I see I am not the only one to notice how Traoré is copying Sankara’s style (not just in headgear!); it will be interesting to see how much he copies Sankara’s substance, too. (One hopes without coming to the same end.)

  2. forceOfHabit
    August 3, 2023 at 13:45

    It is so helpful to be shown a non-western corporate media perspective. Thank you.

  3. August 3, 2023 at 10:35

    What the authors of this insightful report fail to mention is that, to avoid losing its colonial interests in Vietnam, it was France that conned the US into falsely attacking Vietnam (the “Gulf of Tonkin Resolution) to (falsely) inhibit the “spread of Communism.”
    Ironically, the Vietnamese idea of ending French colonialism was led by a former New York busboy named Ho Chi Minh, who got the idea while in New York from reading the US Declaration of Independence.
    Except that our US self-righteous Reich-Wing was so terrified of Communism, that it failed to realize that Vietnam was almost as opposed to Chinese dominations as it was to French Colonialism.
    After over 56,000+ American military deaths, and hundreds of thousands of Vietnamese civilian deaths, we finally got our butts kicked badly enough to withdraw.
    The further irony is that 50 years later, Vietnam is now one of our strongest economic partners.
    The Oligarchs in France and the US need to realize that creation of THEIR wealth is not the same as creation of wealth that benefits the country from whose resources are being stolen.
    Russia needs to recognize that as well which is why Russia (and China) are not welcome parties in rebuilding (and restructuring) the Niger economy. The illegal war by Russian against Ukraine has nothing to do with either “territory” or “Nazi” but is actually an attempt by the Russian Oligarchs to teach the Ukrainians that they should not have hindered the corrupt Ukrainian Oligarchs and to serve as a threat to Russian citizens that they should continue to be obedient to the corrupt Russian Oligarchs who are pillaging their country.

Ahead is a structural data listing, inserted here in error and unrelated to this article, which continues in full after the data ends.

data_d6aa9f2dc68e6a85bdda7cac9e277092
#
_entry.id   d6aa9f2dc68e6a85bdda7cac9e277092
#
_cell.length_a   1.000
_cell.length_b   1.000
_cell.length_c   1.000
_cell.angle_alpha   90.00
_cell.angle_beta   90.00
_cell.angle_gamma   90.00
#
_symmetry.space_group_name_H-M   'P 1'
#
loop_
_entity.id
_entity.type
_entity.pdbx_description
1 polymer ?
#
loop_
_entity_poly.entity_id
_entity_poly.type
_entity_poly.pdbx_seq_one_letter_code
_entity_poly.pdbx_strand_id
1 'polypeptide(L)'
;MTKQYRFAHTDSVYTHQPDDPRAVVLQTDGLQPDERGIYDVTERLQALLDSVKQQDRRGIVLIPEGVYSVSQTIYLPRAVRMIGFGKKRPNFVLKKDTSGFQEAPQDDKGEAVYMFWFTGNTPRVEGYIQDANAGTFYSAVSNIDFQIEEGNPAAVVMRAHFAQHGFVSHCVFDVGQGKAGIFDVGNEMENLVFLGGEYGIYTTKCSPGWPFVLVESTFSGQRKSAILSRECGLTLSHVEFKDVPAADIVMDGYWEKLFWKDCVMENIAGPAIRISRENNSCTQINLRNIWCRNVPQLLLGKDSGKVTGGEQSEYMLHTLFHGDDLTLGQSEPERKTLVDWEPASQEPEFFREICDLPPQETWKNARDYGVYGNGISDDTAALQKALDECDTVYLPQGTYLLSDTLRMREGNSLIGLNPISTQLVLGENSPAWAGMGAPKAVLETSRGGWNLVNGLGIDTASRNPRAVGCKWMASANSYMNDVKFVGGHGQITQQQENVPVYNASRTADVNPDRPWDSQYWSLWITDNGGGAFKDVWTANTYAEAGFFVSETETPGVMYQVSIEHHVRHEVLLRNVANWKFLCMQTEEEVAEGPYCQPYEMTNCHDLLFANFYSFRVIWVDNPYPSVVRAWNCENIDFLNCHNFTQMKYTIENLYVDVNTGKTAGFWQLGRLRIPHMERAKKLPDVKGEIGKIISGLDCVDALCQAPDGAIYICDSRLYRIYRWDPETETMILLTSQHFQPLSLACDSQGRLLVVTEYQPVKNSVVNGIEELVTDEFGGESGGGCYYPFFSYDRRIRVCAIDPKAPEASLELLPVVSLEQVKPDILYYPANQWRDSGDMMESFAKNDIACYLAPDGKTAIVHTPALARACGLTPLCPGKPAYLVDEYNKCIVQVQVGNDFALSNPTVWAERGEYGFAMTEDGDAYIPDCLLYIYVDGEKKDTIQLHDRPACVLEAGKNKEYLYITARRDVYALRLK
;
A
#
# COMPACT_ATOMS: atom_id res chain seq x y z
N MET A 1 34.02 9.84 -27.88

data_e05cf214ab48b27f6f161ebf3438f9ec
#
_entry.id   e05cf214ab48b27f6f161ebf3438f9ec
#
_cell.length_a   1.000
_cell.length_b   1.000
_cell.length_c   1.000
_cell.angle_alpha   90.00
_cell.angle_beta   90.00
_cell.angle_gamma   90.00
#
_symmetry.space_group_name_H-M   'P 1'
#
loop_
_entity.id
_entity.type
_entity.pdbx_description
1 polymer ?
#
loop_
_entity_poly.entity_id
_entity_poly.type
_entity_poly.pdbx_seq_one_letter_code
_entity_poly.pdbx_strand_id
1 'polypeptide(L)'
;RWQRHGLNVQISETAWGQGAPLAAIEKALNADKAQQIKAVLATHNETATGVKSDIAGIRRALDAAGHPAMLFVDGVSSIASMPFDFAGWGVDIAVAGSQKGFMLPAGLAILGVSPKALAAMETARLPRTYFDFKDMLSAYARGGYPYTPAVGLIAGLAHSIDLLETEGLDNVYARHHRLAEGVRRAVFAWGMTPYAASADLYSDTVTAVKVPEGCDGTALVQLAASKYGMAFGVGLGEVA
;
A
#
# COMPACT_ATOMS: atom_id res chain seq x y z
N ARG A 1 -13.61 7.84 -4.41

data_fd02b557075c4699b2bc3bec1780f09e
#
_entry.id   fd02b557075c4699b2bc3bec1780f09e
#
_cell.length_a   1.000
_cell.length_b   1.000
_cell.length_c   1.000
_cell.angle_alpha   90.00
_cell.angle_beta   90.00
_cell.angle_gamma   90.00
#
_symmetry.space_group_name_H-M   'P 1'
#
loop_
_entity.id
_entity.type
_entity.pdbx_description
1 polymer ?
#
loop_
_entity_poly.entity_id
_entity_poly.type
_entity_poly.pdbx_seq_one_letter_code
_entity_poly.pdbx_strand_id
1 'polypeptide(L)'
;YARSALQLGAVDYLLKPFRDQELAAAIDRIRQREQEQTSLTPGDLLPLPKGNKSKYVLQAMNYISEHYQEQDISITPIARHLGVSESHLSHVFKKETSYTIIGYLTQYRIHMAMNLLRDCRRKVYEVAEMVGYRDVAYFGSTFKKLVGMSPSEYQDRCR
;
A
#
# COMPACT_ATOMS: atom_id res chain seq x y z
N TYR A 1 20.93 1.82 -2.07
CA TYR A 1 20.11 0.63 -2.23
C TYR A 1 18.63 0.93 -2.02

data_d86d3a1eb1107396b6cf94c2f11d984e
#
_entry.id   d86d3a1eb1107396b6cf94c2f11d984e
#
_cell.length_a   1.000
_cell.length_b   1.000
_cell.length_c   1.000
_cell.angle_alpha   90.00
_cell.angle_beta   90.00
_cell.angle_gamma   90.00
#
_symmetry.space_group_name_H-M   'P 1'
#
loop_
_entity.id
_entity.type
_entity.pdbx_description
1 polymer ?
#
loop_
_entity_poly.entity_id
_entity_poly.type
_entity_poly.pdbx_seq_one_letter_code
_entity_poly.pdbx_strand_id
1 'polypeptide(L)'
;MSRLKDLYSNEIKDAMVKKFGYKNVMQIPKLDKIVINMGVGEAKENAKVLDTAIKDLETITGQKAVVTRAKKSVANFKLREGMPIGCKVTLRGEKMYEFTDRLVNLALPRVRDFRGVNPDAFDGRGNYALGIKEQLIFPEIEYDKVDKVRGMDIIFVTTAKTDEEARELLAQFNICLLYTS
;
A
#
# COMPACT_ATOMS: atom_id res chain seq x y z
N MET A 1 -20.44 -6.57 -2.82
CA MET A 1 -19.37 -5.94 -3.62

4. Christian J Chuba
    August 2, 2023 at 12:08

    Even if the uranium company is 85% owned by foreigners, the govt could impose royalty taxes on the uranium ore. A govt acting in the interests of Niger would do that. This is how Russia was able to reclaim their own oil wealth after the 90’s.

  5. Rudy Haugeneder
    August 2, 2023 at 11:55

    Important to notice that neither China or India have military bases in these countries, no do they stranglehold Sahel economies like Europe and America still temporarily do.

  6. mgr
    August 2, 2023 at 11:38

    “A slave that does not rebel does not deserve pity,” he said. “The African Union must stop condemning Africans who decide to fight against their own puppet regimes of the West” (Traoré).

    Well, someone finally got the message. It might also pay to look into who is pulling the strings in the African Union. That is too obvious a choke-hold for Western powers to ignore.

    • AA from MD
      August 2, 2023 at 15:03

      Gaddafi as the chairman of AU, tried to work on making African Union more independent and create African Union currency. We all know what happened to him.

      • karl
        August 2, 2023 at 17:18

        yes,but that was then,this is now.the global co-relation of forces is more conducive to struggles for national liberation and consolidation of defences against the ne-liberal and neo-con attack that is surely in the making

      • David Otness
        August 2, 2023 at 17:39

        A new season is upon us. The majority of the non-West has learned well those indelible lessons. As Sam Cooke once sang and implored, “A Change is Going to Come.” That and other changes are indeed already underway, and of such a magnitude and variety we are going to wake up to a very different world shortly enough.

        Kicking and screaming, infiltrating and false flag bombings are shopworn as the new consciousness rises all over the third world.
        For this is about the entire globe now. Shackles and chains are being cast off north and south, east and west.

        • Valerie
          August 2, 2023 at 21:57

          Let us hope David it’s not too late to combat our existential threat of climate breakdown. What irony, to shake off the shackles and chains of capitalism, to be exchanged for a battle of our own making, in the form of climate and Mother Nature. (A true force; of which no amount of money can buy.)

    • Valerie
      August 2, 2023 at 19:21

      “Treade a worme on the tayle, and it must turne agayne.”
      1546 proverb

      Translated in the 1800’s to: the worm has turned.

      • Observer
        August 4, 2023 at 12:47

        Note that “worme” here means what we call a “snake” nowadays. Many of those will indeed turn and bite you.

Comments are closed.